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[309] the public felt secure under their shield. To us his place was never filled.

The official return of the Army of Northern Virginia, on March 31, 1863, shows as present for duty 57,112, of which 6,509 were cavalry and 1,621 reserve artillery. On May 20th, two weeks after the battle, when Pickett's and Hood's divisions had rejoined the army, the total infantry force numbered but 55,261 effective men, from which, if the strength of Hood's and Pickett's divisions is deducted, there would remain 41,358 as the strength of the commands that participated in the battles of Chancellorsville.1

The Army of the Potomac numbered 120,000 men, infantry and artillery, with a body of 12,000 well-equipped cavalry, and an artillery force of four hundred guns.2

A brief and forcible account of this battle is given by Taylor:3

A formidable force under General Sedgwick was thrown across the river below Fredericksburg, and made demonstrations of an intention to assail the Confederate front. Meanwhile, with great celerity and secrecy, General Hooker, with the bulk of his army, crossed at the upper fords, and, in an able manner and wonderfully short time, had concentrated four of his seven army corps, numbering fifty-six thousand men, at Chancellorsville, about ten miles west of Fredericksburg. His purpose was now fully developed to General Lee, who, instead of awaiting its further prosecution, immediately determined on the movement the least expected by his opponent. He neither proceeded to make strong his left against an attack from the direction of Chancellorsville nor did he move southward so as to put his army between that of General Hooker and the Confederate capital, but, leaving General Early, with about nine thousand men, to take care of General Sedgwick, he moved with the remainder of his army, numbering forty-eight thousand men, toward Chancellorsville. As soon as the advance of the enemy was encountered, it was attacked with vigor, and very soon the Federal army was on the defensive in its apparently impregnable position. It was not the part of wisdom to attempt to storm this stronghold; but Sedgwick would certainly soon be at work in the rear, and Early, with his inadequate force, could not do more than delay and harass him. It was, therefore, imperatively necessary to strike— to strike boldly, effectively, and at once. There could be no delay. Meanwhile, two more army corps had joined General Hooker, who now had about Chancellorsville ninety-one thousand men—six corps except one division of the Second Corps (Couch's), which had been left with Sedgwick at Fredericksburg. It was a critical position for the Confederate commander, but his confidence in his trusted lieutenant and brave men was such that he did not long hesitate. Encouraged by the counsel and confidence of General Jackson, he determined to still further divide his army; and, while he, with the divisions of Anderson and McLaws, less than fourteen thousand men, should hold the enemy in his front, he would hurl Jackson upon his flank and rear, and crush and crumble him as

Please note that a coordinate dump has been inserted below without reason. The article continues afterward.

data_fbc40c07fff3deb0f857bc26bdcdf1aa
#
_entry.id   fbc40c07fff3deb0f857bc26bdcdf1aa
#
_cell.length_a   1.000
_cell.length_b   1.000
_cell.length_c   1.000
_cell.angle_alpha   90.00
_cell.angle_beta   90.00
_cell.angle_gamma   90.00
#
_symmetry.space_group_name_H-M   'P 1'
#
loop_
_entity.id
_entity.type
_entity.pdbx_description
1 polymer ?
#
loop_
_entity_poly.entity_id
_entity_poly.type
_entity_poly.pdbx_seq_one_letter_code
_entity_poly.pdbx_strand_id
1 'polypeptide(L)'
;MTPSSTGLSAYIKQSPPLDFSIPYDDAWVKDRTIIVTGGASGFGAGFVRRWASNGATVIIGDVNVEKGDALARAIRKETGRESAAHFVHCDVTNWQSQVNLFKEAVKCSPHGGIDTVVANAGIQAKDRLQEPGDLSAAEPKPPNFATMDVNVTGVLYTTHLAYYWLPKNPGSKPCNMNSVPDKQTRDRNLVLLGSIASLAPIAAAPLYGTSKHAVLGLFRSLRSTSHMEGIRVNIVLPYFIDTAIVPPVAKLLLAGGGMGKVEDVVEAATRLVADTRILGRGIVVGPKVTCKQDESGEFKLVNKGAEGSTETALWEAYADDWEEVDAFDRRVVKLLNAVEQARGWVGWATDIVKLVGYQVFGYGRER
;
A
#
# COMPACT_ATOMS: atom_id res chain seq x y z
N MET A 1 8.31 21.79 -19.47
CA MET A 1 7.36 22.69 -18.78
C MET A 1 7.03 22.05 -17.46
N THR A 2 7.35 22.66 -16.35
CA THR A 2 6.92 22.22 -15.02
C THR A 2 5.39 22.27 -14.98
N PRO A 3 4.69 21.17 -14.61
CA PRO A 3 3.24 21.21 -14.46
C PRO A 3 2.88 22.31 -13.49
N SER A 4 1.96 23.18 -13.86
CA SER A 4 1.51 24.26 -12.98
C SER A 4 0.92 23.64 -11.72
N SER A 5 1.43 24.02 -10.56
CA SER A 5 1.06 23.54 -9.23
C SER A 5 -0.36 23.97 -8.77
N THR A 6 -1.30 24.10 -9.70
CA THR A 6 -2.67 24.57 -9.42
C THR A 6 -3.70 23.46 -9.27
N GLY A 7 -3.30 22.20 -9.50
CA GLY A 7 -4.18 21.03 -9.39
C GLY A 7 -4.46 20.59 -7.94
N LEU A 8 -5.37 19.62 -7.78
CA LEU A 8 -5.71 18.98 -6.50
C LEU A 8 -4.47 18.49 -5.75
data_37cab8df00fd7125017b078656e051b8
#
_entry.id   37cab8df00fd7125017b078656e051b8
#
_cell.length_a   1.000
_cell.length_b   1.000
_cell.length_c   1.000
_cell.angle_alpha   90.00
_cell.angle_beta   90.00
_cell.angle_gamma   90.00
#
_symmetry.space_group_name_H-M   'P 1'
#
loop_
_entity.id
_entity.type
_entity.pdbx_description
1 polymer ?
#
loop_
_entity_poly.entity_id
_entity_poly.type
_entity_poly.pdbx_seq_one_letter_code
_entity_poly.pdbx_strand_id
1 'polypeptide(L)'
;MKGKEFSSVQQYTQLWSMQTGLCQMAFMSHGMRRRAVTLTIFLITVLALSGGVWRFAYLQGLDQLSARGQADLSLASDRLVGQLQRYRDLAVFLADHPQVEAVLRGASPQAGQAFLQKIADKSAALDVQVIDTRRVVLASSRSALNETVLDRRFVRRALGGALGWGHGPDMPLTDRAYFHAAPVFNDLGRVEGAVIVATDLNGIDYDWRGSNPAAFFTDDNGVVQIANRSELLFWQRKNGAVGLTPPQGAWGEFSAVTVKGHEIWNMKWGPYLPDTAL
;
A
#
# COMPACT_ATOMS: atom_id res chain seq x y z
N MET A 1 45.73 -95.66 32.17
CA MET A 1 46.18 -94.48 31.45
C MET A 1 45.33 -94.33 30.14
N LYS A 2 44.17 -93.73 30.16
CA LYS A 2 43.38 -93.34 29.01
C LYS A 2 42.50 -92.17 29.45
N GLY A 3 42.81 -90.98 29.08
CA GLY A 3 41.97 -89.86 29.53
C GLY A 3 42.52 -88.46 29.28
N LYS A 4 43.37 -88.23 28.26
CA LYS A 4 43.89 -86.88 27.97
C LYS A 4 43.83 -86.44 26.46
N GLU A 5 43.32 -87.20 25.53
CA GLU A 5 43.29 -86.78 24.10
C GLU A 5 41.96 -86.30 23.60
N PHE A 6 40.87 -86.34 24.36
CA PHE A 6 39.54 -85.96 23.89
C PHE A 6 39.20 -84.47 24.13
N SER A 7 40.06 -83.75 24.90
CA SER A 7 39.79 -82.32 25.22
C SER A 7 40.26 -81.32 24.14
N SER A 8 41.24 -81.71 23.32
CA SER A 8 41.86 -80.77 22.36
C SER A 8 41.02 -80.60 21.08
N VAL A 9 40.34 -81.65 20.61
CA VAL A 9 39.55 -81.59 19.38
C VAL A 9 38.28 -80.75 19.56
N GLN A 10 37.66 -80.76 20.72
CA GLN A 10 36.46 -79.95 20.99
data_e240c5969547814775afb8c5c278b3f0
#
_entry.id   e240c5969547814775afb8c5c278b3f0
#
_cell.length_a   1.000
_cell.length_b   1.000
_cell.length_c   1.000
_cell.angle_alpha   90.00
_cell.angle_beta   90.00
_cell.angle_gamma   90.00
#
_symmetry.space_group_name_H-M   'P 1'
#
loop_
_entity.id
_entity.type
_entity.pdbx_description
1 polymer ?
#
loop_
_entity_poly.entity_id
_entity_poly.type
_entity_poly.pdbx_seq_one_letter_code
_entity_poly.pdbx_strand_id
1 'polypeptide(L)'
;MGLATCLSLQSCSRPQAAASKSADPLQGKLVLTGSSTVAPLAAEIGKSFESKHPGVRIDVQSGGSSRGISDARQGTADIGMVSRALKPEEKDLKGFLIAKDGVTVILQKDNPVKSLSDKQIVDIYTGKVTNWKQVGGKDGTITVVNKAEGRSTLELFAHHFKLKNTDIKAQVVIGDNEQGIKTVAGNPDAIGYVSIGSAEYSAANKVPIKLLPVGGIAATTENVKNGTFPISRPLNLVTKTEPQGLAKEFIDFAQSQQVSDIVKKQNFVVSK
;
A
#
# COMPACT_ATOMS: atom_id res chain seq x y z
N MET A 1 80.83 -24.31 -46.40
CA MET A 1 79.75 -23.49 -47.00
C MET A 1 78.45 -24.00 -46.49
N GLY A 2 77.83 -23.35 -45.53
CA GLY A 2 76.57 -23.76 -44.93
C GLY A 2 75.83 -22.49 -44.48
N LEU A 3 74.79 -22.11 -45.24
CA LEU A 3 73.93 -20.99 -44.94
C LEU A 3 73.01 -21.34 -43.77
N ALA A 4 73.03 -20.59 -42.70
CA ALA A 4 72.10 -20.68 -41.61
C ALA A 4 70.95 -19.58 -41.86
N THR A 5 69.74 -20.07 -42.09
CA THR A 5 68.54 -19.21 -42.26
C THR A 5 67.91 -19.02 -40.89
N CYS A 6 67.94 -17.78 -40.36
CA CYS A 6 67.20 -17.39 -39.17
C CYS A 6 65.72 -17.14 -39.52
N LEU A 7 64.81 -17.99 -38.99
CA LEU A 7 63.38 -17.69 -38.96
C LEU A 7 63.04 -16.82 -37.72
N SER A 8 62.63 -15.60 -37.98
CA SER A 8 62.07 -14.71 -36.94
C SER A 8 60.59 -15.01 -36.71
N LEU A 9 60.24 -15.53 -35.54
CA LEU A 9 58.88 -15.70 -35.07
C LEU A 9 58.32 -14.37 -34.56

1 Taylor's Four Years with General Lee.

2 Swinton's Army of the Potomac, p. 269.

3 Four Years with General Lee.

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